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Week #15 ~ InDesign for EPUBs, Interactive PDF, and Tablet Apps

Posted on: April 22, 2016 at 5:15 pm Posted in: Uncategorized

InDesign can export publications in EPUB, Interactive PDF, and tablet app formats using Digital Publishing Suite (DPS).  There are some major differences between EPUB, interactive PDF, and DPS.  An article at Think Big Learn Smart, stated that the content using EPUB is reflowable in e-readers, while the content in a PDF is a fixed layout.  This same article continued to remark that DPS is frequently used to publish digital magazines and periodicals.  It can have scrolling text options, pop-ups options with in-depth descriptions, and live/static HTML interactions.  The big difference with DPS is that it is the final document format is as an app.

Just as there are various considerations to digital publishing, there is also various options with the type of device used to read digital publications.  Most e-readers have conformed to a six inch screen view.  The biggest upfront difference between e-readers and tablets is the price; e-readers are now being offered at lower price usually under $100.  However, when reading an article posted at Make Use Of online site, they suggested some differences are, “The display technology, the touchscreen technology, the operating system, applications and hardware.”

A recent article this past January by Which to Go, it was reported that tablets are becoming less expensive, they can do more than an e-reader, and can be used as and e-reader with the inclusion of apps.  This articles also lists the benefits of tablets over e-readers are 1.) games and apps, 2.) fast tactile responsiveness, 3.) web surfing, 4.) color screens, 5.) large screen, 6.) video and audio capabilities, and of course 7.) more bells and whistles.  However, it went on to state the benefits of an e-reader over tablets are 1.) longer battery life, 2.) eye ease, 3.) reading under sunlight, 4.) lighter weight, and 5.) security features.

Posted by: tlhutch

Week #14 ~ Adobe InDesign for Media and Publishing

Posted on: at 4:05 pm Posted in: Uncategorized

As Adobe InDesign was originally used as a print-centric program it has upgraded to be more conducive for digital publishing.  Some of the formats InDesign uses to publish is EPUB, Adobe Digital Publishing Suite (DPS), and Interactive PDFs.

In an article by Digital Publishing 101, mentions that InDesign is easier to be exported for Kindle ebooks using a free Amazon plugin since the only format Kindle uses is MOBI, and DPS aids in distribution of publication as an apps.  Apps have made ebooks more accessible with the use of tablets and smart phones.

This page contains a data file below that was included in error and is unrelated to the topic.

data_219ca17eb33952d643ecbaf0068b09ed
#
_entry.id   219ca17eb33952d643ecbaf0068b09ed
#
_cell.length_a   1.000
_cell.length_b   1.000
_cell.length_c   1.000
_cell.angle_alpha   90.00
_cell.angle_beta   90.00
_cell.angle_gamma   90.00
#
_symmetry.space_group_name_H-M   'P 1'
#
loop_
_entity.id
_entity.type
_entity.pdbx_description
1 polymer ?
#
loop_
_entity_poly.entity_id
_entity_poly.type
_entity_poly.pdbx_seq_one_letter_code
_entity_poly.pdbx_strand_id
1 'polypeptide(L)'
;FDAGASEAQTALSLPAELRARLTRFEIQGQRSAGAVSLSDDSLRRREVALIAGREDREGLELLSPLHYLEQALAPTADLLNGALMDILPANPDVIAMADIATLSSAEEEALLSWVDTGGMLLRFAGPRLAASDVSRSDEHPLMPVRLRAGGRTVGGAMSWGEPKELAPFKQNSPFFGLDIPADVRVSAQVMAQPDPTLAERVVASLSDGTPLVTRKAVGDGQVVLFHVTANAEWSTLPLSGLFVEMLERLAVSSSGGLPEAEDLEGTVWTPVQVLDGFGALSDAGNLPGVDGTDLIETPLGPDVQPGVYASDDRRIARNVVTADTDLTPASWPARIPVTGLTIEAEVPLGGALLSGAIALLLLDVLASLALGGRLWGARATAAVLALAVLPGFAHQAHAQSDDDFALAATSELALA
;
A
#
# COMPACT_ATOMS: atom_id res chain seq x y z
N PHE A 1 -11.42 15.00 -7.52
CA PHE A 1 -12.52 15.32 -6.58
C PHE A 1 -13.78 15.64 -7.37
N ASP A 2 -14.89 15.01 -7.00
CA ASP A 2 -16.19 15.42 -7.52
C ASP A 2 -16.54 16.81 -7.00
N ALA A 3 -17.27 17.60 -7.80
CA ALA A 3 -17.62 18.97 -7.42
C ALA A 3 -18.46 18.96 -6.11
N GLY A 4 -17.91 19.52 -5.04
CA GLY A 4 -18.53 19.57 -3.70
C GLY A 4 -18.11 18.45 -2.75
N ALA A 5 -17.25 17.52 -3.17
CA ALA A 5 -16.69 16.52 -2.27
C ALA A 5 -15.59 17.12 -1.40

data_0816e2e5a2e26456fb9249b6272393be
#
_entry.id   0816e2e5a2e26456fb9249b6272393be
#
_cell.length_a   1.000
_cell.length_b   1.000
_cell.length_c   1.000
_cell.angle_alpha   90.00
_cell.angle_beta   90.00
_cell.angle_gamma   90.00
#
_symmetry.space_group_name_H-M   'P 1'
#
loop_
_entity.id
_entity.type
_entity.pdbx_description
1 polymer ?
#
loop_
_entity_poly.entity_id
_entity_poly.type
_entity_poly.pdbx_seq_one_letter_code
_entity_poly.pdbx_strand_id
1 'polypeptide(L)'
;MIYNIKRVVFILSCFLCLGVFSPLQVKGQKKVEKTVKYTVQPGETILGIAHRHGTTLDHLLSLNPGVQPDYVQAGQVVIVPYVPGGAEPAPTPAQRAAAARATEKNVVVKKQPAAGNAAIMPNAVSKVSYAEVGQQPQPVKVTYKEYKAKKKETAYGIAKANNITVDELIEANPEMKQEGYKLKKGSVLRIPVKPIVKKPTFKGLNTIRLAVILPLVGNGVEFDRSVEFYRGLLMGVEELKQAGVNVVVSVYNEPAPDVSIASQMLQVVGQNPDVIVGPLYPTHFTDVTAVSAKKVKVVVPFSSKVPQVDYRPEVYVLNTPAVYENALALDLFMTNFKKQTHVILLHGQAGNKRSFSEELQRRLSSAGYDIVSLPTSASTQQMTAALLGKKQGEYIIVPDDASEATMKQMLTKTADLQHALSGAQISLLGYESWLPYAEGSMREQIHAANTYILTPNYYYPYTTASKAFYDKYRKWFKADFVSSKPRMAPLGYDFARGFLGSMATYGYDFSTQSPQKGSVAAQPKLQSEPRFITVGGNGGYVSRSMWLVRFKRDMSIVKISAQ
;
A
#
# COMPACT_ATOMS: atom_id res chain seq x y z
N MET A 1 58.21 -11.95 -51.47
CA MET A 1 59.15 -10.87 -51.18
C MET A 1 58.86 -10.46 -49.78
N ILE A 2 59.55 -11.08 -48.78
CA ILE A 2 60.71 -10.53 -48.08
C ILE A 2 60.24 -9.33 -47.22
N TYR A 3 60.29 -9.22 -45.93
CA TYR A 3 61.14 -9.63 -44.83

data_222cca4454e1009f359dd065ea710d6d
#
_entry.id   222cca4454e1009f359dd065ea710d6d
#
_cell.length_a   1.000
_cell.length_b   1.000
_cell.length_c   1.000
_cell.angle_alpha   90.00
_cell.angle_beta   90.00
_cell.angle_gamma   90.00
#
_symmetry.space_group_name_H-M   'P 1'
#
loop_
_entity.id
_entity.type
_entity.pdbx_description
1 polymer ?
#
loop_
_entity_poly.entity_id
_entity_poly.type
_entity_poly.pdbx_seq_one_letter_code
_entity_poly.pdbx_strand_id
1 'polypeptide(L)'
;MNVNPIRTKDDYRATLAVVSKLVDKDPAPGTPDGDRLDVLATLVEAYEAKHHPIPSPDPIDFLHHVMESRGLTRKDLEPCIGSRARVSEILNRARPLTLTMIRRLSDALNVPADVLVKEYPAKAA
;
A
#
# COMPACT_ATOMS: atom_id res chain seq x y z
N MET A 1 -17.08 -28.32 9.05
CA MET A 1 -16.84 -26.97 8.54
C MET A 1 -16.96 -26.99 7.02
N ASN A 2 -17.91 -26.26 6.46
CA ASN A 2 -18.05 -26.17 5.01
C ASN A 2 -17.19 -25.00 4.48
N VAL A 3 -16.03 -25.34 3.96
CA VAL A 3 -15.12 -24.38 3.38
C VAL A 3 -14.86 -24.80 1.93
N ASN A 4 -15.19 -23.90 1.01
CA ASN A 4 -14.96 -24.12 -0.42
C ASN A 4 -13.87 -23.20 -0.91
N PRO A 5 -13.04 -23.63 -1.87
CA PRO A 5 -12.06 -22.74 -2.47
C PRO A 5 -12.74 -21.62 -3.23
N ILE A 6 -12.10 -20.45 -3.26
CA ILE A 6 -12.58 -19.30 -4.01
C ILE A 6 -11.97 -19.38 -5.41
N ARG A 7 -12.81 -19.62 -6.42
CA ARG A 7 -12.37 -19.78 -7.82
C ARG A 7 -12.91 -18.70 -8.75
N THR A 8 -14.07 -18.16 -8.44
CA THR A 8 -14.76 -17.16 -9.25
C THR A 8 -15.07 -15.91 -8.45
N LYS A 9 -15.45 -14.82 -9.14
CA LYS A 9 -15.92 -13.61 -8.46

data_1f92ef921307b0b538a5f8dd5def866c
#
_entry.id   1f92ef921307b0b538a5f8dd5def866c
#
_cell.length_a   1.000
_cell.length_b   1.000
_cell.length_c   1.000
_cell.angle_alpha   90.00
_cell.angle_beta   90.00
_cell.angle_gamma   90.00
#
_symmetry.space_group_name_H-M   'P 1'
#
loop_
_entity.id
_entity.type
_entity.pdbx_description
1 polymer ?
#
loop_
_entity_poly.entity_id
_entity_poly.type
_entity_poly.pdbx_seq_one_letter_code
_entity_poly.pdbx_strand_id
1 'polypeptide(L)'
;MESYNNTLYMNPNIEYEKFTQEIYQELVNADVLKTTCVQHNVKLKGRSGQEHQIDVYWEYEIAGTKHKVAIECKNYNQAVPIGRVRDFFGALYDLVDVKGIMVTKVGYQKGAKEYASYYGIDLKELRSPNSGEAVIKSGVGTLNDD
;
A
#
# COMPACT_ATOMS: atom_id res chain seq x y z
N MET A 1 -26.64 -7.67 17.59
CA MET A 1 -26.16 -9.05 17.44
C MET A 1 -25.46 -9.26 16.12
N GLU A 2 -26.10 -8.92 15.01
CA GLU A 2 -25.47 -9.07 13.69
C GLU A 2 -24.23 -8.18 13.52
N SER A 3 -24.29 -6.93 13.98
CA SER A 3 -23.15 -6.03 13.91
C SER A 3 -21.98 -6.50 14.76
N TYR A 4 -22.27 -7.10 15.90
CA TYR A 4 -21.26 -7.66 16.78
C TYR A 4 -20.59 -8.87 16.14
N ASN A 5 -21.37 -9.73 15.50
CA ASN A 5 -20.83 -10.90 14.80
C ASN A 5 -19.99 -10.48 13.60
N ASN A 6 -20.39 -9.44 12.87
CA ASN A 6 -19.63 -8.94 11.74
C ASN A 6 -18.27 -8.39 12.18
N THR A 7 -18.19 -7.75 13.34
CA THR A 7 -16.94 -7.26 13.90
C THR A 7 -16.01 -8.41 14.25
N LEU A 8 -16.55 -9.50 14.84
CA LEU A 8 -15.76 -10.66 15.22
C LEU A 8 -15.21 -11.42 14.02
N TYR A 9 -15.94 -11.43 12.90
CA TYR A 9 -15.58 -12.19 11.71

EPUB is probably the most common format to use in publishing.  EPUB originated by the International Digital Publishing Forum (IDPF) and is an open standard.  EPUB3 was recently introduced to give more interactive flexibility to the types of various publications.  In an article by Digital Book World, “Going  InDesign to eBook”, IDPF also makes their focus on EPUB accessibility.

 

Posted by: tlhutch

Standards and Hardware with iBooks

Posted on: April 1, 2016 at 3:21 pm Posted in: Uncategorized

It’s all very confusing at times…in technology there are decisions to make for what operating system to use, what software works with which app and technology.  Even the choice of what smartphone to buy leaves you wondering which choice is the all-around best when compared to what you want to attain out of a device.

Enter iBooks and Apple’s closed system. I am making a small book using iBooks Author and iAds widgets and it appears to be so easy that it might even be fun to use.  The widgets add so many ways to add embedded videos, images, and engaging interactivity  that you would think that your imagination is the only limitation.  The con to this is the book I am creating can only be viewed on an Apple product.   The pro though, is if you already have an Apple product, then it comes with an e-reader app capability and there is no need to purchase another e-reader device.

According to  a couple of online articles that I have read, such as, the International Business Times, commented that since Apple has deviated from using the CSS standards and JavaScript in their widgets there might not be any fallbacks or forward-compatibility.  Apple offers some amazing widget capabilities such as with 3D models.  Although, caution was given when using the 3D models widgets to keep the file size to a minimum between 20,000-50,000 moderately textured polygons since not all Apple products are capable to view.

A huge pro, in my view, is the ability for teachers and others to use iBooks and the iAds widgets for educational and training material with all the rich media.  Sometimes it is easier to learn by the actual process and to see the process in action.

Posted by: tlhutch